Liverpool reveals ambitious vision for Festival Gardens

Liverpool City Council has unveiled its plans for a “long term project” at the 80-acre former Festival Gardens site, to deliver 3,000 homes, cultural venues and public realm.

Architect K2 has created a masterplan for the cultural garden suburb, called Festival Park, which incorporates improved formal gardens with public realm and landscaped areas, major cultural venues and independent retailers and restaurants, fisheries and wildlife areas in the southern grasslands, alongside new docks and a waterpark.

The plan also raises the prospect of the introduction of a Mersey Ferry landing stage, and improved connection with the nearby St Michaels Merseyrail station.

Up to 3,000 properties on the site would be powered for the next 70 years using an energy cell which would remediate waste.

Speaking at the International Festival for Business, Mayor of Liverpool Joe Anderson described Festival Park as “a long term project” and said: “We have a bold and ambitious vision.

“It is a site which has languished without being properly developed for far too long, but we are determined for it to achieve its potential and become a major destination the entire city region can be proud of.

“We are at the start of a long term project to deliver a first class visitor and cultural destination with limited residential development on part of the site.

“Over the coming months we will be involving partners and local residents and getting their ideas and feedback. This is a site which very many people are very fond of, and it is vital that we take our time in getting this right.”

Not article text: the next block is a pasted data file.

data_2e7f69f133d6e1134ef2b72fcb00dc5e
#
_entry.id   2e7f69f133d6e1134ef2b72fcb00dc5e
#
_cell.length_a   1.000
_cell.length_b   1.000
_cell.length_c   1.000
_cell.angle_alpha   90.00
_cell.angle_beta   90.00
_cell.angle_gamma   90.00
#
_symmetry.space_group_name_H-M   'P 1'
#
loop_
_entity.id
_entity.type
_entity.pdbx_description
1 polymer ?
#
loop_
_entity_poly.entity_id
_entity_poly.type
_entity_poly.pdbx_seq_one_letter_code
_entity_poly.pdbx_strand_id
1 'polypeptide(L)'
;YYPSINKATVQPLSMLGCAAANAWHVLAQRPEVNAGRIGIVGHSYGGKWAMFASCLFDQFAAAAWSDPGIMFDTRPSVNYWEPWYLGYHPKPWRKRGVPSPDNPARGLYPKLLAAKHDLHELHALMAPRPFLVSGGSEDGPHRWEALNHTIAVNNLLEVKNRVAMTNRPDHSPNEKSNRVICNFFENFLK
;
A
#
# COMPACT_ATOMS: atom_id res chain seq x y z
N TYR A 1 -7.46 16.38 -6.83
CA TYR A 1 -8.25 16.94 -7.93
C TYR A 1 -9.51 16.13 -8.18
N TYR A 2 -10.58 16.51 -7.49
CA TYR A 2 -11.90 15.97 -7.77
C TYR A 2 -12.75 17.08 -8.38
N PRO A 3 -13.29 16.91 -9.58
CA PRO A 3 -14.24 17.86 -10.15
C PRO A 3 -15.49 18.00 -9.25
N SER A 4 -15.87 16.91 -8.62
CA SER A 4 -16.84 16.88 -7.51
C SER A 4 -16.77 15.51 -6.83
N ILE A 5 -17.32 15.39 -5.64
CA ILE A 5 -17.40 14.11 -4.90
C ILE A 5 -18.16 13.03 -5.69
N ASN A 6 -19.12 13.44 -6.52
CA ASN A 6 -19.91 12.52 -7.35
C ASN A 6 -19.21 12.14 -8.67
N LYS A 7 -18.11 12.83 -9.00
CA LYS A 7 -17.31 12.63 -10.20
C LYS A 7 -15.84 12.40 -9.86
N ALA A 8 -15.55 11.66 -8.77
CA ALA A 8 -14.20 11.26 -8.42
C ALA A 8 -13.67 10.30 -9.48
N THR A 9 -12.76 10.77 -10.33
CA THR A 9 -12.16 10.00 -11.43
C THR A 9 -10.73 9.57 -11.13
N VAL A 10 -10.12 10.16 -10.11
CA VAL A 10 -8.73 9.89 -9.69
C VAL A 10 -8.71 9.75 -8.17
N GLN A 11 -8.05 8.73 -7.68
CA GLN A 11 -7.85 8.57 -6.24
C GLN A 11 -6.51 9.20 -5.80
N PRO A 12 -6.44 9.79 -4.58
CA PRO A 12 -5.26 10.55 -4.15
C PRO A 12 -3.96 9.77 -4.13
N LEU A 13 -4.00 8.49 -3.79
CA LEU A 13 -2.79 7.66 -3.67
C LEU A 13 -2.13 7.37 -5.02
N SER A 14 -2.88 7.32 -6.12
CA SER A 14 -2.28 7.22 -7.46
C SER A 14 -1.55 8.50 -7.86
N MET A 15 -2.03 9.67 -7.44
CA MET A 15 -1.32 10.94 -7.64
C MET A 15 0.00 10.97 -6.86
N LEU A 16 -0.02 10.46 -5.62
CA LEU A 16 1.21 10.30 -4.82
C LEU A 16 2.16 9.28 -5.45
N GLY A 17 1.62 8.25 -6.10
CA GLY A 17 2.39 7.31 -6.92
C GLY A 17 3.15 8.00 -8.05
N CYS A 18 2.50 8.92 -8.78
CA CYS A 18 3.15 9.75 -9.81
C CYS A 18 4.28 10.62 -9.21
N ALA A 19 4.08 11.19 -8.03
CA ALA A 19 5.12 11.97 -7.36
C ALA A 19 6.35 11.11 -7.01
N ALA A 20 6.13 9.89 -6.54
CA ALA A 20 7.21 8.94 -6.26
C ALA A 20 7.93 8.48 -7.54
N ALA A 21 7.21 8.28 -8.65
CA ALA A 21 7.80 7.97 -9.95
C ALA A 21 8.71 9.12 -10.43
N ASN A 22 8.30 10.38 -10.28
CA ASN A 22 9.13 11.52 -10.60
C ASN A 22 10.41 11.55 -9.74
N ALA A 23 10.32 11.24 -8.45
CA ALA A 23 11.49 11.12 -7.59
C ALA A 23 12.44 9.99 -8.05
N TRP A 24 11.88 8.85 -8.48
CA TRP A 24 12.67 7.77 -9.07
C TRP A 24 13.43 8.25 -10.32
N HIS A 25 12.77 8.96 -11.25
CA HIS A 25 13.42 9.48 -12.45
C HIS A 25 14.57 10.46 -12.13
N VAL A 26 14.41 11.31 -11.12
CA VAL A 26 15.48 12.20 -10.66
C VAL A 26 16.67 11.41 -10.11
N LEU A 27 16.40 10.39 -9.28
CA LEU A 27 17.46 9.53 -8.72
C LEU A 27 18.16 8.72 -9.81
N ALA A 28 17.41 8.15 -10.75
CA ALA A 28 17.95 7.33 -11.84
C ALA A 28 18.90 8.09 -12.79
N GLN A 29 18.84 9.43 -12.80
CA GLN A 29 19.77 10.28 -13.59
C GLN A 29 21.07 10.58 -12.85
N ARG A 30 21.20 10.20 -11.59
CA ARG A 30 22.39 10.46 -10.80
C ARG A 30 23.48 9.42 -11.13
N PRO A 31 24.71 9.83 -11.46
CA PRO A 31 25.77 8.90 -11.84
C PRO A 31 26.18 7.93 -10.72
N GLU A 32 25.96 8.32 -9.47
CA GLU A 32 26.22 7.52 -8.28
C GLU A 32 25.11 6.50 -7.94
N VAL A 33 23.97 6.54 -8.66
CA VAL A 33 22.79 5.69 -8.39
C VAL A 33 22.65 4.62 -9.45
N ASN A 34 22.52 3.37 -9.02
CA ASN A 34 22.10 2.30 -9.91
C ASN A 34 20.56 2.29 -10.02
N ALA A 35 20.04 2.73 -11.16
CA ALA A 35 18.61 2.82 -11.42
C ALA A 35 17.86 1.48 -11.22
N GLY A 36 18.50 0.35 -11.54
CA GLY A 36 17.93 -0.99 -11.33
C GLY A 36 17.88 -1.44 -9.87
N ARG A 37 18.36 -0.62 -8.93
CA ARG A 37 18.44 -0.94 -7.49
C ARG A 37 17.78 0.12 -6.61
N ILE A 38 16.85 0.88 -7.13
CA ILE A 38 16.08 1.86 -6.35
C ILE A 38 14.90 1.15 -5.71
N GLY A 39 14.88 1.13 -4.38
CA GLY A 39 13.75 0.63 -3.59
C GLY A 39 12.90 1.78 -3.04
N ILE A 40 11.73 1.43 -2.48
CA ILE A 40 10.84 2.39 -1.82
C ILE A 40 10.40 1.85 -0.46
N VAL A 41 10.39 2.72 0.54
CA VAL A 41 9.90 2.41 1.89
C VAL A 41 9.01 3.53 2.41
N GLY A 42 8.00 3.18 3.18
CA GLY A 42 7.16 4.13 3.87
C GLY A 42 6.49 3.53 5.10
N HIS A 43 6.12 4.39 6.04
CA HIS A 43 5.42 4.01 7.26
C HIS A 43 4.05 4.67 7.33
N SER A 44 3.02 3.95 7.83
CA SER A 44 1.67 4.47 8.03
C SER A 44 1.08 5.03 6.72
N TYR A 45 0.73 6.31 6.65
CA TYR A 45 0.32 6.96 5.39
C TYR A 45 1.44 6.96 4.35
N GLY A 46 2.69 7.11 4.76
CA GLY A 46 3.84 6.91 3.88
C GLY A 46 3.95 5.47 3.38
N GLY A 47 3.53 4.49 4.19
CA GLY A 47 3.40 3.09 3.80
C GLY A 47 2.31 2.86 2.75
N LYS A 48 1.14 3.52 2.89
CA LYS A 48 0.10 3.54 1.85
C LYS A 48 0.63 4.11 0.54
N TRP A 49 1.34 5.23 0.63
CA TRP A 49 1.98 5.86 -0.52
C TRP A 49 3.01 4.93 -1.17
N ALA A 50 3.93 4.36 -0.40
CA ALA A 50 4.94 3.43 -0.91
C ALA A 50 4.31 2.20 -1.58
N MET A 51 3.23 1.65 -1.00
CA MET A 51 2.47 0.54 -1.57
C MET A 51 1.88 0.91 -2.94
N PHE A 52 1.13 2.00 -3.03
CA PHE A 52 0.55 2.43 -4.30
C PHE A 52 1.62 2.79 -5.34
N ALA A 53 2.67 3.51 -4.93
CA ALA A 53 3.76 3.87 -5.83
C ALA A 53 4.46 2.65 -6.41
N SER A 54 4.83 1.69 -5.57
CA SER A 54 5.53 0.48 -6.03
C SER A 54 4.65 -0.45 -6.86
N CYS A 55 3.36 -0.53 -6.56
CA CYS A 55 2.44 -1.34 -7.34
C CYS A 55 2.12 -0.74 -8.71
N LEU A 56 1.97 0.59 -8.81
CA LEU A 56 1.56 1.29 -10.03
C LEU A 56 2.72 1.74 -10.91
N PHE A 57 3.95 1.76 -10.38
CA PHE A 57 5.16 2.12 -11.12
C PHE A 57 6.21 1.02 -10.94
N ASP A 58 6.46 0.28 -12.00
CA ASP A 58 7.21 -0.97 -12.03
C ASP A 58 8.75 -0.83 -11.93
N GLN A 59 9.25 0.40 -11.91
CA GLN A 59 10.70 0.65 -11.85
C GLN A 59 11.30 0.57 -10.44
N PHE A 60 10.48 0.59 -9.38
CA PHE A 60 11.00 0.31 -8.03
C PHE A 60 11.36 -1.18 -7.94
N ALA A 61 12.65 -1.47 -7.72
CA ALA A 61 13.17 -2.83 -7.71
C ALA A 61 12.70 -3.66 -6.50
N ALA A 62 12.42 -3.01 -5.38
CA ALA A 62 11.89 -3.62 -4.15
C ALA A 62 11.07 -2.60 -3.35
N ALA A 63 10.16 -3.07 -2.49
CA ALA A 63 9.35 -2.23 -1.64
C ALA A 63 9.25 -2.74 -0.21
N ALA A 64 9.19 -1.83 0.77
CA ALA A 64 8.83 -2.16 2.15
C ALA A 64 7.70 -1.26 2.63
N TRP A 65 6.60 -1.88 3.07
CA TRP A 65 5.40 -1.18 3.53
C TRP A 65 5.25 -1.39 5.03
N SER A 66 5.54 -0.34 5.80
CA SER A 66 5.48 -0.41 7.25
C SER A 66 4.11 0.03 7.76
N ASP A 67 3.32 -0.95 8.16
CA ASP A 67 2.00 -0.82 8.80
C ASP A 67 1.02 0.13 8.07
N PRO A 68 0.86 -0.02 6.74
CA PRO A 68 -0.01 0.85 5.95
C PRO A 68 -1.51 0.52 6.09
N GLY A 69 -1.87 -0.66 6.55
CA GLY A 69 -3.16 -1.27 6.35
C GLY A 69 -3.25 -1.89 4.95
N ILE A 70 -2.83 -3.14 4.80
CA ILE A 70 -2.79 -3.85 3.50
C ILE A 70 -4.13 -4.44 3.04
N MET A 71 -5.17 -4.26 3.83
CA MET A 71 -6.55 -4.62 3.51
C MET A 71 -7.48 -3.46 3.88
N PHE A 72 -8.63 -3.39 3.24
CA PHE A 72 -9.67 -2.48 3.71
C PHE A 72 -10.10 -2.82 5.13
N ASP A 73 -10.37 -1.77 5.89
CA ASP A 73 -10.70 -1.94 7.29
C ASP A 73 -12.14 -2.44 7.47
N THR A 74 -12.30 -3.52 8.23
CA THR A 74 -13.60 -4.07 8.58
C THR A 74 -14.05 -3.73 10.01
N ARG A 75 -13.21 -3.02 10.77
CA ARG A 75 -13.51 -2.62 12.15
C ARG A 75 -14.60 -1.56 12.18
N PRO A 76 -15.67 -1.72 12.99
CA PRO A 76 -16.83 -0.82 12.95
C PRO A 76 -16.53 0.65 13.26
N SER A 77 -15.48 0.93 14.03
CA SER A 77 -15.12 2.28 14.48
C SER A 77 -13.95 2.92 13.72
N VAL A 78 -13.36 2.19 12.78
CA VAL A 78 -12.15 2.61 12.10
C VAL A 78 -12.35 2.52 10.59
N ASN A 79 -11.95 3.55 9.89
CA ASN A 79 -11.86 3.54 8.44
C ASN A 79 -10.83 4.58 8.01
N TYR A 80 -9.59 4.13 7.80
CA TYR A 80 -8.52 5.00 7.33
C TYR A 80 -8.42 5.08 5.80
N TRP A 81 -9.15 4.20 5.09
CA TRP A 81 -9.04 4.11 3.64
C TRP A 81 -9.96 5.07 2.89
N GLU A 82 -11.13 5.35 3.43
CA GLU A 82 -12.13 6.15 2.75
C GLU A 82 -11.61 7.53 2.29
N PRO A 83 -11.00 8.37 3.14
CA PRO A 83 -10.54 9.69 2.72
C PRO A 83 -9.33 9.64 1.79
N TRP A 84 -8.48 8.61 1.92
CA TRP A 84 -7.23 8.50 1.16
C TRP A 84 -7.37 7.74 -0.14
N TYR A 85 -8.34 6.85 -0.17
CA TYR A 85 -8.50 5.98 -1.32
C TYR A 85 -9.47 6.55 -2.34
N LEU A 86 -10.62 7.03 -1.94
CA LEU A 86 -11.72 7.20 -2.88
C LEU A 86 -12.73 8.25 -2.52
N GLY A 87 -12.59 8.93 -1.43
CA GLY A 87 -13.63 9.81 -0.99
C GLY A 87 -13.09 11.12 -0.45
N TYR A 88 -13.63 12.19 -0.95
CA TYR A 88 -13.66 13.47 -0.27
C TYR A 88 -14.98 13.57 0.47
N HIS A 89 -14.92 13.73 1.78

Earlier this month the council approved the use of £6m to remediate a nine-acre slice of land near to Britannia Inn, which it plans to sell to a residential developer for around £9m. Around 85 homes could be built on the plot. Profits would be used to remediate other parts of the waterside site.

Liverpool City Council regained control of the Festival Gardens from Langtree in summer last year, after a 10-year deadline passed for the developer to draw down two 150-year leases at the site for residential development.

During the time that Langtree was overseeing the site, it gained outline planning permission for 1,380 homes, which will remain valid until 2022.

Kevin Horton, architects director for K2, said: “When we were approached to create a vision for the former festival gardens, we asked ourselves, how can we create long term sustainable value on one of the city’s most challenging sites?

“By transforming its legacy of problems into worthwhile opportunities we have created an ambitious vision for the waterfront that captures Liverpool’s modern character.

“It is aspirational and confident which further cements the city’s position as a desirable European destination.”

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I love this waterside site.. and forms part of trail for me that I walk regularly, through to Lark Lane and Sefton Park.. the potential is huge… forms part of Liverpool’s little known promenade (well, outside Liverpool that is!) through to Otterspool. The Mersey basin at this point is bigger than Windermere and is like an inland sea lake.

By Alfie

“Southern Grasslands” always makes me smile. Anyone would think it was the Serengeti

By Zulu

Property really is a long term business. The Liverpool Flower Festival was in the early 1980’s, just as I started my career.

Doesn’t 30 years fly!

By Tom Davis

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